Worst in Show
Written by William Bee
Illustrated by Kate Hindley
(Candlewick Press; $15.99, ages 3-7)
✭Starred Review – Kirkus Reviews
In our anything goes reality show culture, we see time and again contestants competing in ridiculous events, each more outrageous than the next. So it makes sense every so often to stop and ask: what prize are they trying to win anyway? Light-hearted and humorous, Worst in Show highlights this question through soft language and muted colors, gently challenging readers of all ages to rethink the very standards we’ve come to accept as “successful.”
Little Albert, proud owner of a pet monster named Sidney sets off to prove to the world his monster is the “best pet monster in the world.” Entering Sidney in a live televised show, “THE BEST PET MONSTER IN THE WORLD COMPETITION,” Albert realizes Sidney has some pretty stiff competition.
For starters in Round 1 of the competition, “Hairiest Warts,” we see the other monsters proudly displaying their large, bumpy double-decker warts. Particularly enviable is the monster who shows off his armpit collection. “But Sidney, who has a bath every other day with lots of soap and bubbles, hasn’t got any warts–just a few freckles.” Albert’s confidence, by page 11, has withered into a worrisome expression, adorably accented by his gigantic eyeglasses.
As the rounds continue, Sidney’s chances of winning seem farther and farther away and Albert’s expression appear all the more anxious. By Round 3, “Most Parasites,” Sidney’s superior hygiene, once again, proves to be a disadvantage. While the other monsters’ parasites crowd the stage, Sidney’s meager two decide to pack their vacation things up and leave, as they were “just staying for a few days.” It’s a good thing too because on the next round, “Smelliest Fart” (my personal favorite), the stage is polluted with the other monsters’ simultaneous “smelly,” “stinky,” “stenchy,” and “rotten” fart fumes. Using the “Fart Buster 2000,” only a professional in a hazmat suit, like a company rep from Servpro, can vacuum up the smelly mess–like it never even happened. Oh, but happen it does. By the last round, “Hottest Breath,” the other monsters’ fiery flames nearly burn down the television studio.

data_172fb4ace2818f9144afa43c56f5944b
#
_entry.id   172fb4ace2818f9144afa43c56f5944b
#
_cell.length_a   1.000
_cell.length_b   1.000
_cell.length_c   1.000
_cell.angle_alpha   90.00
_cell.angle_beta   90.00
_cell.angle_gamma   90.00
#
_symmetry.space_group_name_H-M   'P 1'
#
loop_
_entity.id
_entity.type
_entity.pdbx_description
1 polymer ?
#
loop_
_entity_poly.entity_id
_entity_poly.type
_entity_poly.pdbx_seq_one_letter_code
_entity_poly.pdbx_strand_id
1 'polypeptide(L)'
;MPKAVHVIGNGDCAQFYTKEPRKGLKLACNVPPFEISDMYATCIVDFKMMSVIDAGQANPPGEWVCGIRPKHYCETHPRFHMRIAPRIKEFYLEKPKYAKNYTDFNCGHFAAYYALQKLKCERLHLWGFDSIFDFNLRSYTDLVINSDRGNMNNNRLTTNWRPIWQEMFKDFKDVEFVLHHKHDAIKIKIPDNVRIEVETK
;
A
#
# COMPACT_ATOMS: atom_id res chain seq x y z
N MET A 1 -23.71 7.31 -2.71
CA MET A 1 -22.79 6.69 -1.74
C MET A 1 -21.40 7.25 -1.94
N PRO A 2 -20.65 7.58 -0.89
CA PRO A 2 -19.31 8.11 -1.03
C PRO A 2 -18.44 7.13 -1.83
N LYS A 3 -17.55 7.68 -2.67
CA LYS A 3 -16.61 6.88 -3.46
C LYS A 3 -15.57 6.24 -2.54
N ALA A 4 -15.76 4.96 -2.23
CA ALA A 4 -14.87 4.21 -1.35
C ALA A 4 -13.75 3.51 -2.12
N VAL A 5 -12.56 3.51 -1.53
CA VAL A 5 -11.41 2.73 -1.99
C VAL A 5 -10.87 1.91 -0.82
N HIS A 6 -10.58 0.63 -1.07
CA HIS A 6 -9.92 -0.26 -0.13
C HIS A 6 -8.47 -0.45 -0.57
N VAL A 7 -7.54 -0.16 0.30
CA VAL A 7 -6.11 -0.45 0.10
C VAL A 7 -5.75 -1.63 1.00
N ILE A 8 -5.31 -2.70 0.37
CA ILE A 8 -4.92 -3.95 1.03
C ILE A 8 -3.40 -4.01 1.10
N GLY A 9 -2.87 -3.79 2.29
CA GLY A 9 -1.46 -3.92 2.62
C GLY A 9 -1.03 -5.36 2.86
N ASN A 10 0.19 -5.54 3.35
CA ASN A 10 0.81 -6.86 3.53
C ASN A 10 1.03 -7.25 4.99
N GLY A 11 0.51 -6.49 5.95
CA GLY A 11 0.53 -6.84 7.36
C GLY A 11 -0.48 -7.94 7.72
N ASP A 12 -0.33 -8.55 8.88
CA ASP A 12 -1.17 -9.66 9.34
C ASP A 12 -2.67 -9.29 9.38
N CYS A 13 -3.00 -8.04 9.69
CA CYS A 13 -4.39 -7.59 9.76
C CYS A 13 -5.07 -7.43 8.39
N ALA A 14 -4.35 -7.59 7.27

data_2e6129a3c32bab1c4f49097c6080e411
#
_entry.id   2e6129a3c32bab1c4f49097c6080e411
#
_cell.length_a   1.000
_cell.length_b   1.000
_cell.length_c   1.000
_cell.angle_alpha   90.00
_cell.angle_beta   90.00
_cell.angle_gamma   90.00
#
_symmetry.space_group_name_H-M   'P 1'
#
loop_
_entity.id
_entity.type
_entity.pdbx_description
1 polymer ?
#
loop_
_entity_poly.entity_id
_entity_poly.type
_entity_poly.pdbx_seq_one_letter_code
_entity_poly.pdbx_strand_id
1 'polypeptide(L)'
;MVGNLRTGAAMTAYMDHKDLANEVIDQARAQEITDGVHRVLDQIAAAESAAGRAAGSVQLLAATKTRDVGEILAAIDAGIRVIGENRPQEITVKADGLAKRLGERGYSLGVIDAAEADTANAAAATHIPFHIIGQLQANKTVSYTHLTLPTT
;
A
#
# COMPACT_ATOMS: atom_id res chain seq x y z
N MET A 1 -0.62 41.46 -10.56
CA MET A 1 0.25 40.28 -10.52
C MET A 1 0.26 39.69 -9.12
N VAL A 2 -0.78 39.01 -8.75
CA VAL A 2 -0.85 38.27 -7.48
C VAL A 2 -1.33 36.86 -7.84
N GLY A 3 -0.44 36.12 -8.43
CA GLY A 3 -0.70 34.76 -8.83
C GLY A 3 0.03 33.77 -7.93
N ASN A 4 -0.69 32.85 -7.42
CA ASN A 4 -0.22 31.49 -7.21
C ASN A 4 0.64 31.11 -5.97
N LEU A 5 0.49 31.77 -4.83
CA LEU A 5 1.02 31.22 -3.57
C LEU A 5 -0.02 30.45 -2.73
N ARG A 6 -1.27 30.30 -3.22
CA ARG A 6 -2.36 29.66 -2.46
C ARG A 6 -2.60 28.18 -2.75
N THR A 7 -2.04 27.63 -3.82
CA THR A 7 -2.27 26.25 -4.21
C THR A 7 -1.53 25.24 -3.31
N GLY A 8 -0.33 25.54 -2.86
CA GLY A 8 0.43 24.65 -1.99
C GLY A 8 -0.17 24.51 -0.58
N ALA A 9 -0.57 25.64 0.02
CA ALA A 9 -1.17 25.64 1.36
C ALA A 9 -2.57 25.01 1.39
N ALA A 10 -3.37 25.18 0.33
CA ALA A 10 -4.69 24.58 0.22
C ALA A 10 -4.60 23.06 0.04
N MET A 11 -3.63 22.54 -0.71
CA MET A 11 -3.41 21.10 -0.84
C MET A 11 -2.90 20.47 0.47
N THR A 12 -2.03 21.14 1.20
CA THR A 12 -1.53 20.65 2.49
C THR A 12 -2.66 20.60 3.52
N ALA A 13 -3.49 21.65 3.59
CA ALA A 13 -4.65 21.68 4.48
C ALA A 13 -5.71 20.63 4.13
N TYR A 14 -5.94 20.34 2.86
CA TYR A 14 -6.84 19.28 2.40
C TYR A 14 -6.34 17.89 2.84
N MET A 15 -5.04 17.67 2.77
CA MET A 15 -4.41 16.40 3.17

Throughout the competition, Sidney’s smile never wavers, and Albert’s common sense finally overrides his embarrassment and despair. He asks himself at the end of each round, “who wants a” gross, filthy, fire-breathing, trouble-making pet monster anyway? As we open the folds of the penultimate page, a beautiful four page spread, we see Sidney receiving a trophy for performing the “WORST IN SHOW.” Albert knows good-smelling, clean, and gentle Sidney is the real winner here, as is this picture book for valuing the importance of individuality.
– Reviewed by Armineh Manookian